Teaching Traveling: Get excited, because this interview contains one of the coolest combinations of teaching and traveling I’ve ever seen, thanks to Jon Schwartz! John, tell us a bit about your background.
Jon: I started teaching in the underserved community of East Palo Alto in 1996. It had received a reputation at the time as being a high-crime area. In spite of that, or maybe because of that, I loved the challenge and loved working with the kids. The district was in need of teachers — not too many were applying there — so even though I was only looking for a sub job, they called me up and told me theyâ€™d hire me full-time. The only catch was that it was a bilingual classroom.
I told them I didnâ€™t speak a lick of Spanish and they said, â€œNo problem! Itâ€™s bilingualâ€ but when I showed up it out of about 35 kids, only a handful spoke English. I took the job until they could find a replacement and deputized the English speakers to be my translators to the rest of the class. I was now hungry to learn Spanish, and chatted up everyone I met with a Spanish accent.
Thatâ€™s how I met my wife! She was a cashier with a thick accent at a salad place I went to after teaching. Then next day I went back to my students to tell them I met a beautiful Mexican woman and they jokingly teased, â€œOh Mr. Schwartz, are you going to marry her?â€ Well, I did, and 18 years later we are still married with three beautiful multicultural kids.
I started traveling to Mexico in 2002 when I took up kayak fishing. I saw a picture of a guy with a sailfish next to a kayak and said, â€œThatâ€™s going to be ME!â€ and thus began my obsession with travel and adventure. I ended up going down to the same place and caught an even bigger fish, and started writing for fishing and travel mags about my big fish adventures. Of course I used these adventures to engage my students. Iâ€™d even catch huge fish on my kayak before school started and bring them top school for hands-on science lessons (see that story here).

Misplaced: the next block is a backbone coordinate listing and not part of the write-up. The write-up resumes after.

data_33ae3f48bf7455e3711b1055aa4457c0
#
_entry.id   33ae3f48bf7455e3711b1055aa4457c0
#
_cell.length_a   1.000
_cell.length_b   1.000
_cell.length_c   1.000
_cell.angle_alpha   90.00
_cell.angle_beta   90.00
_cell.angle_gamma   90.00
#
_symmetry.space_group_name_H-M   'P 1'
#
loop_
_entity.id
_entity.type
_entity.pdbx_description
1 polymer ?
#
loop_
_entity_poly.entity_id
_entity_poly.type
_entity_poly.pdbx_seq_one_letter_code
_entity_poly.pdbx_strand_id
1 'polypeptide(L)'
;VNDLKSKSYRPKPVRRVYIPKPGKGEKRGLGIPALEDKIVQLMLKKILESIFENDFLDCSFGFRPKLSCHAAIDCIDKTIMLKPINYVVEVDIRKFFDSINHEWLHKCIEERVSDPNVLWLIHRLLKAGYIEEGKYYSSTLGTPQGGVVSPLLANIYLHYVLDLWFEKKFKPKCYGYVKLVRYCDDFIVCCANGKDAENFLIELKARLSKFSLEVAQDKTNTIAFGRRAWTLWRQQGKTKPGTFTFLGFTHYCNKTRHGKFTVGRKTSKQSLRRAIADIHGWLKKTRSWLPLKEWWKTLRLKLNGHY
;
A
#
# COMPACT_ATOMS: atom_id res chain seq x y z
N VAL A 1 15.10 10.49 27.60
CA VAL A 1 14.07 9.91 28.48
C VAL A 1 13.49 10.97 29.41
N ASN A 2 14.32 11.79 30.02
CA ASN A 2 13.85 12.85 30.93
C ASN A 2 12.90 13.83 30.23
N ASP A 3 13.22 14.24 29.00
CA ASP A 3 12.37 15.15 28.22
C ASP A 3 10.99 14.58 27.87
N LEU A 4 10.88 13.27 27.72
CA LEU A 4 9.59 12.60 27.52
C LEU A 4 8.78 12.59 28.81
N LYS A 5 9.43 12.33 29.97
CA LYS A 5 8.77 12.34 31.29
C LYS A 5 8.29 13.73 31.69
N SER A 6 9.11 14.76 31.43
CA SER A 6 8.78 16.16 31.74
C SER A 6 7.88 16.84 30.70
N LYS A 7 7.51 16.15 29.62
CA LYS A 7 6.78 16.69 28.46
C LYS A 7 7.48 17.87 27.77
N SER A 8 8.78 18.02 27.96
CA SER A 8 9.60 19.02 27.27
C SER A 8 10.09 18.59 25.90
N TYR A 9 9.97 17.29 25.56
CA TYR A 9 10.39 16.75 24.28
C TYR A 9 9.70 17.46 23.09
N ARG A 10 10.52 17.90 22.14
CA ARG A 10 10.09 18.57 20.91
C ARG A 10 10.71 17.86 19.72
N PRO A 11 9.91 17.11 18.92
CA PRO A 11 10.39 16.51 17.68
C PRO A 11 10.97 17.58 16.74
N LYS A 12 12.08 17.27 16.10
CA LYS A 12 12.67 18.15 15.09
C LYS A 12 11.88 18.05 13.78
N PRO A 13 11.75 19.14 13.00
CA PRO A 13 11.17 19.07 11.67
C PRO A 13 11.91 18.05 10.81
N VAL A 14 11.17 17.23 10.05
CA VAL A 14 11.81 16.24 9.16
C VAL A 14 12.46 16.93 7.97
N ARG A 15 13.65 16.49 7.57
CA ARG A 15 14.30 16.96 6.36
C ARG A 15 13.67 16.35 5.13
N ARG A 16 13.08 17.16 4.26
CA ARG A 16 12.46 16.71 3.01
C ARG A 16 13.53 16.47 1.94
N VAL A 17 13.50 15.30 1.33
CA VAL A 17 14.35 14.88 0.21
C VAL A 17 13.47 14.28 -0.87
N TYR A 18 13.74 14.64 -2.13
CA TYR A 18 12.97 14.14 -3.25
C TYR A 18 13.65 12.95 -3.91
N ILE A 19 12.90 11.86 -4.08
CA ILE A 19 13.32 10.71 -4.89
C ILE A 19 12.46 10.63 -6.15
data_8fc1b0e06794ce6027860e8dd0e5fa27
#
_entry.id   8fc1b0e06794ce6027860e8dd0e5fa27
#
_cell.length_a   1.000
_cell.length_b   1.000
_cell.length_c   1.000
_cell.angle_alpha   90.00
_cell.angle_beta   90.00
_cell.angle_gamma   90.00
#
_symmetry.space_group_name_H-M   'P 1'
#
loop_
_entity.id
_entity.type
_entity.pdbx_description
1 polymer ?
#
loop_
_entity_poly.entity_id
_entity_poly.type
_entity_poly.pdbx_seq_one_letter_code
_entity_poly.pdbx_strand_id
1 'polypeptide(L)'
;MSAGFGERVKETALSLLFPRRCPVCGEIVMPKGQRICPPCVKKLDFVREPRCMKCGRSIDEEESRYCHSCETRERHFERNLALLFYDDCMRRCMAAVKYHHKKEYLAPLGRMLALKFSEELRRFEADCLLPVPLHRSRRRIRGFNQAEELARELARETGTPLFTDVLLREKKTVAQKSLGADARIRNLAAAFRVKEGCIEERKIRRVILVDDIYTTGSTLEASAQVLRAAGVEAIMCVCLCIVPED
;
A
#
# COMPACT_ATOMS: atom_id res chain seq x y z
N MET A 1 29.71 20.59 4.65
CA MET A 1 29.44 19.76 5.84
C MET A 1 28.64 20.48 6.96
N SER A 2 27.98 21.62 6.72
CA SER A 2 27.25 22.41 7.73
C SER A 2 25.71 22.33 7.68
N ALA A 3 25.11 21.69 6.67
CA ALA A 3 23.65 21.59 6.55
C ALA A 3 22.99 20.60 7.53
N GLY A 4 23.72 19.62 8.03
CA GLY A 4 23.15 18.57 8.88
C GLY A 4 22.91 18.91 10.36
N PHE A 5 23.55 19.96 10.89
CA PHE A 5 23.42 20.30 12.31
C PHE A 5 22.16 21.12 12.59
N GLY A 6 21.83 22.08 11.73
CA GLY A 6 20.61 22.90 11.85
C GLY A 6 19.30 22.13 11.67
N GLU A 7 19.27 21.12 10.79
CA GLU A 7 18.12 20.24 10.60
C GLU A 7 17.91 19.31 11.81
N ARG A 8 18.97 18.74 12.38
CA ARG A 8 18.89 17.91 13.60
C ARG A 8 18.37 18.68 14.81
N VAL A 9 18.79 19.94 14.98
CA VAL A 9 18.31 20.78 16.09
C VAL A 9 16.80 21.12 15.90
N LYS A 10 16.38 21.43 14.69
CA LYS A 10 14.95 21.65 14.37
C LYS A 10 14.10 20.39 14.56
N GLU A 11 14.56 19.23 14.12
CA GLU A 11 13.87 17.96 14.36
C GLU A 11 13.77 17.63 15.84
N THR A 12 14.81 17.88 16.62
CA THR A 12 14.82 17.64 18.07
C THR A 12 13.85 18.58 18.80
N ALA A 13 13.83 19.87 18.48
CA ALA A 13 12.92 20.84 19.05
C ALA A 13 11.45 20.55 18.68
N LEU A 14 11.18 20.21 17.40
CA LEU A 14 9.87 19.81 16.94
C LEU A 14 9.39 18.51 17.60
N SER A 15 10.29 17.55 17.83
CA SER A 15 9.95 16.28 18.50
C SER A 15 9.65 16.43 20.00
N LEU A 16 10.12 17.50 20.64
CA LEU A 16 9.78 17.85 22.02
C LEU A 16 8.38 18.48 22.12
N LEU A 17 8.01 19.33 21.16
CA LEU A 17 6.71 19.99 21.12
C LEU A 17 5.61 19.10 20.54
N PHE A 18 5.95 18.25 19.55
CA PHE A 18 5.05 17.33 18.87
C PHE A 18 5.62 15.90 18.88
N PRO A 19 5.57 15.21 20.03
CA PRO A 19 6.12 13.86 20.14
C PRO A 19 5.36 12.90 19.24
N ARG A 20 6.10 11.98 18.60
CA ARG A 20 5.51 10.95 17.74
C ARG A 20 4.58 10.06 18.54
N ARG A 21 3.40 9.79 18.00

Later I put the paddle down and took up photography full time; instead of catching the marlin and sharks on a kayak, I was diving in with them to take their pictures face to face. My resort photography and mag work offset my familyâ€™s travel expenses and we ended up going to tons of exotic locations. My pics and articles have been on the cover of coffee table books and mags and I was featured on Nat Geo TV.
TT: Love this! Tell us more about your travels.
J: I turned into a mag writer, the type that hops on boats, writes about the fishing and travel hotspots in places like Kona, Cabo, Costa Rica, Panama, etc. I was in Cabo and I was invited onto a boat, I didnâ€™t know the captain.
We meet and he has three girls, so do I, his wife is Mexican, so is mine. His daughters fish, so do mineâ€¦ and then he says his youngest, a 7-year old (my youngest was 7 at the time too) just caught and released a marlin on a pink rod and reel that flashed green and purple when you turn the handle. I said, look, Iâ€™m not a dodo, thatâ€™s impossible. So he takes out his phone and shows the video to me.
I said, Look , this is going to sound bizarre, but I have a First Grade Blues band and I am recording a blues CD with a Grammy winning artist, and I want to make a song and a book- and a whole curriculum — based on your daughterâ€™s adventures on the water. It lines up perfectly with the Next Generation Science Standards. Now keep in mind I said all of this in my broken Spanish. He was like, what?
It sounded crazy but I did it. I wrote a song about it, called The Kid From Cabo, and turned the song into a really great illustrated book that cartoonizes my fishing photos and the girl’s experiences, and also made dance moves, how to draw art videos, karaoke, and a highly informative graphic novel that ties the story to the Next Gen Grade 2 Science Standards.